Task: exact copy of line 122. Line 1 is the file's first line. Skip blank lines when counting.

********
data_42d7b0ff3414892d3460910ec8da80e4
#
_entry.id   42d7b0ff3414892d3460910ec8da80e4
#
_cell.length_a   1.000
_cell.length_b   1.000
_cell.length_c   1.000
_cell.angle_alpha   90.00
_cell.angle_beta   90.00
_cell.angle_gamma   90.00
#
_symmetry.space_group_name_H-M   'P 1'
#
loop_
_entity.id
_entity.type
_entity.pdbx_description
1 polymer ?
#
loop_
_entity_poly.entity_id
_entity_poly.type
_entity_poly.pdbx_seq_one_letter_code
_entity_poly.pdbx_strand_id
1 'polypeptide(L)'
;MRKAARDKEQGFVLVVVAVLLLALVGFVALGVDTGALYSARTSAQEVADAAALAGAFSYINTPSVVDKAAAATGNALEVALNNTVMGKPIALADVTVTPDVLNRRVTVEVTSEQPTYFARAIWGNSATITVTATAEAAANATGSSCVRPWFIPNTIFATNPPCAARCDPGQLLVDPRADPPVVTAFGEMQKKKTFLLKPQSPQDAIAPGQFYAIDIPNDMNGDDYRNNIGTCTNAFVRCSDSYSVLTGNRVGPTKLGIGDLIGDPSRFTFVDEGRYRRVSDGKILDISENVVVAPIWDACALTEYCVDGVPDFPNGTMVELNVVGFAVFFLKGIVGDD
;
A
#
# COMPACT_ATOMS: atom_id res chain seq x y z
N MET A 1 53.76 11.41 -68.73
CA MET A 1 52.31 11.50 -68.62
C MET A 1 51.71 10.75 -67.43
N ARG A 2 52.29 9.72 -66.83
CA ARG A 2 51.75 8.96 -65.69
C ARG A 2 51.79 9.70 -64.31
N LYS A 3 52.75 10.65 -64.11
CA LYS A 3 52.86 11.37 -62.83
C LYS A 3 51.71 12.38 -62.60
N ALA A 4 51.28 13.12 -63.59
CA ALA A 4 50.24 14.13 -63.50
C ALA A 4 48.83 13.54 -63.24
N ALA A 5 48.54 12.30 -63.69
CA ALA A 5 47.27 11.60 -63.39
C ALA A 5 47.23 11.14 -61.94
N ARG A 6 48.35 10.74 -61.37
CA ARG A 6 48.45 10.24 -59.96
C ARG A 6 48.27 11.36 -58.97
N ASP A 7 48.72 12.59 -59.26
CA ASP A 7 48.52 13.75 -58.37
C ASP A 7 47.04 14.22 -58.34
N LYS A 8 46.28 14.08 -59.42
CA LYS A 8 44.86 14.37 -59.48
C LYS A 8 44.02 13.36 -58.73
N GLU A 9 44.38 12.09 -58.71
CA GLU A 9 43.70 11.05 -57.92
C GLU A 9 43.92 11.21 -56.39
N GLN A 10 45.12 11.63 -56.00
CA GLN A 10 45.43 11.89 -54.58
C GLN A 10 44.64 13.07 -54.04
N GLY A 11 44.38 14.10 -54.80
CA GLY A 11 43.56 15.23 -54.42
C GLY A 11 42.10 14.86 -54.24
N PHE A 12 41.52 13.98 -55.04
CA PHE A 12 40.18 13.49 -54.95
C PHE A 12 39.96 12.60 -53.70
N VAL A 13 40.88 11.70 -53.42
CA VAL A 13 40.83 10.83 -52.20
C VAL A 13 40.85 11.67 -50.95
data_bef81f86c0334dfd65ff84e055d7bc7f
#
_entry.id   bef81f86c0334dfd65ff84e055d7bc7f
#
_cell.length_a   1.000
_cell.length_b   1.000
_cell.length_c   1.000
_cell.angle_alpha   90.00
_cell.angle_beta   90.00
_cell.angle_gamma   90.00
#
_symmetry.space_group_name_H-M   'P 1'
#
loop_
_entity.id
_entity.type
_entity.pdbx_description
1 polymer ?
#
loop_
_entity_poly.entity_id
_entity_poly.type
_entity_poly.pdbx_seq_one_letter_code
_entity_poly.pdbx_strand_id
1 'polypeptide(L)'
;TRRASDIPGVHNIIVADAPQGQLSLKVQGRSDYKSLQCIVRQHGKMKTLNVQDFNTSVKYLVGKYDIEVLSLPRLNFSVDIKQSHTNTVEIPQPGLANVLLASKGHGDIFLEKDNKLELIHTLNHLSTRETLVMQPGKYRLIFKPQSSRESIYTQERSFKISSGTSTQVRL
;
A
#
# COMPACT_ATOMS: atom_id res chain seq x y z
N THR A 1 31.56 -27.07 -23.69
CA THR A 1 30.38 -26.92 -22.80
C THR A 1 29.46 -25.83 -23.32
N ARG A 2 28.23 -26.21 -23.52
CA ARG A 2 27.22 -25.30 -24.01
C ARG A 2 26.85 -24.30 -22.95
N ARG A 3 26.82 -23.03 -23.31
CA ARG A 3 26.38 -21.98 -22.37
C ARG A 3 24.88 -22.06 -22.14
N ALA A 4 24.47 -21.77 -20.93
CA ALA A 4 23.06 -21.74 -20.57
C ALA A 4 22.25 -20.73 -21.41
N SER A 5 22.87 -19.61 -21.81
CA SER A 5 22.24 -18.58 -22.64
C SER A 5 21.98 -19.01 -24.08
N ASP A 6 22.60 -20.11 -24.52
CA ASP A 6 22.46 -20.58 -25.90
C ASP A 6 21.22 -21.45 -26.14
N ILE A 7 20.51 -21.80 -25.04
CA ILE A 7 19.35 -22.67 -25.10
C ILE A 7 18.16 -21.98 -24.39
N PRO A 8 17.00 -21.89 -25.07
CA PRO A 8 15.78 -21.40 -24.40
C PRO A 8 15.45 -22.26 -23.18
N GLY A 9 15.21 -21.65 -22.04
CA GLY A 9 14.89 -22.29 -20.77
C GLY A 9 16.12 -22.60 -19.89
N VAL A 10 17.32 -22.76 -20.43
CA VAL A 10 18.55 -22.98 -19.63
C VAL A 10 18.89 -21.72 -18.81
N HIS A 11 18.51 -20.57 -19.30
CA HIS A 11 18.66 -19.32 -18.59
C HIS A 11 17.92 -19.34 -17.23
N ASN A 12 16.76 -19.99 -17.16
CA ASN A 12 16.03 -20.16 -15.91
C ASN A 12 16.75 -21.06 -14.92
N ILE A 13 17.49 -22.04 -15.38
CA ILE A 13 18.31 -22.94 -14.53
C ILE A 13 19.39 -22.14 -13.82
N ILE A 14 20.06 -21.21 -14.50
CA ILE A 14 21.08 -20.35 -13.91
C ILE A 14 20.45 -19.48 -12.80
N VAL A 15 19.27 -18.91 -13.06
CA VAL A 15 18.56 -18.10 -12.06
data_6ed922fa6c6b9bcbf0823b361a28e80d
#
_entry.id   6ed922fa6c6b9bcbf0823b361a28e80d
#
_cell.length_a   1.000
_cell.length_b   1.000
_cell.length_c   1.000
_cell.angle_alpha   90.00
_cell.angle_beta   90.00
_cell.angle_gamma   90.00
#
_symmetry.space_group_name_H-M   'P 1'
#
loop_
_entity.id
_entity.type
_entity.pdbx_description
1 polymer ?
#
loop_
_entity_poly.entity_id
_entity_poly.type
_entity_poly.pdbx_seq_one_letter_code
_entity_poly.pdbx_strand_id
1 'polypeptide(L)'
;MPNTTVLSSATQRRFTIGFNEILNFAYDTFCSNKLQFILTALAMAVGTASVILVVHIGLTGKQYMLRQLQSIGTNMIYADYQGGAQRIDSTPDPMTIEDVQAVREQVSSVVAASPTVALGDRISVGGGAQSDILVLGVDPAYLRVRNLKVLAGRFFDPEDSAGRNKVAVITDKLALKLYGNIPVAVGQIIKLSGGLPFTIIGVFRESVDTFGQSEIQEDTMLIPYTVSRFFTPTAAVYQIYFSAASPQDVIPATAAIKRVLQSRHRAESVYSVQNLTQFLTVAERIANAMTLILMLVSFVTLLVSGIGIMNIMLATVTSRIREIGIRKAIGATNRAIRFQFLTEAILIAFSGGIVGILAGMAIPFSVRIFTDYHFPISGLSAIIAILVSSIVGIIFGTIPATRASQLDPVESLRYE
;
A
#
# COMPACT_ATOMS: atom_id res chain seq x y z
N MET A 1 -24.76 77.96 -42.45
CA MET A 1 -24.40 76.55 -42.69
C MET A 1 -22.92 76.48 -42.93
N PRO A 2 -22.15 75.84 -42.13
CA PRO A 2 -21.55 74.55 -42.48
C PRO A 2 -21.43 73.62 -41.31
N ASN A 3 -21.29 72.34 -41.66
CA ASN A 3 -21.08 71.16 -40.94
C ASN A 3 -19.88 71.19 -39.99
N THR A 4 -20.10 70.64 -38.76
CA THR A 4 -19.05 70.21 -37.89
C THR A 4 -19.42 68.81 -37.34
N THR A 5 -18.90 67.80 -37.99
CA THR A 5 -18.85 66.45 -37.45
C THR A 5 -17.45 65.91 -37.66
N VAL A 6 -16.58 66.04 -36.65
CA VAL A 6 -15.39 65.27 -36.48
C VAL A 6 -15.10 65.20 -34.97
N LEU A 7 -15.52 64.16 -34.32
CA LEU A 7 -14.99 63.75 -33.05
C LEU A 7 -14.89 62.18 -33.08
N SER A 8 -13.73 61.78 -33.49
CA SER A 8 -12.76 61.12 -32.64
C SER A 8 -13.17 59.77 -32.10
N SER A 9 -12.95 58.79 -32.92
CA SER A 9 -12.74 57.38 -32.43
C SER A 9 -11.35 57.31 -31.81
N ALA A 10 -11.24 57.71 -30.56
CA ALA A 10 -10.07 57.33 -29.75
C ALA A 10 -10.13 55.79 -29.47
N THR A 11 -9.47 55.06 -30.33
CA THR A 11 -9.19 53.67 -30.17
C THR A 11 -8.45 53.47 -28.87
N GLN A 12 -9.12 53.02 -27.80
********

CA PRO A 8 15.78 -21.40 -24.40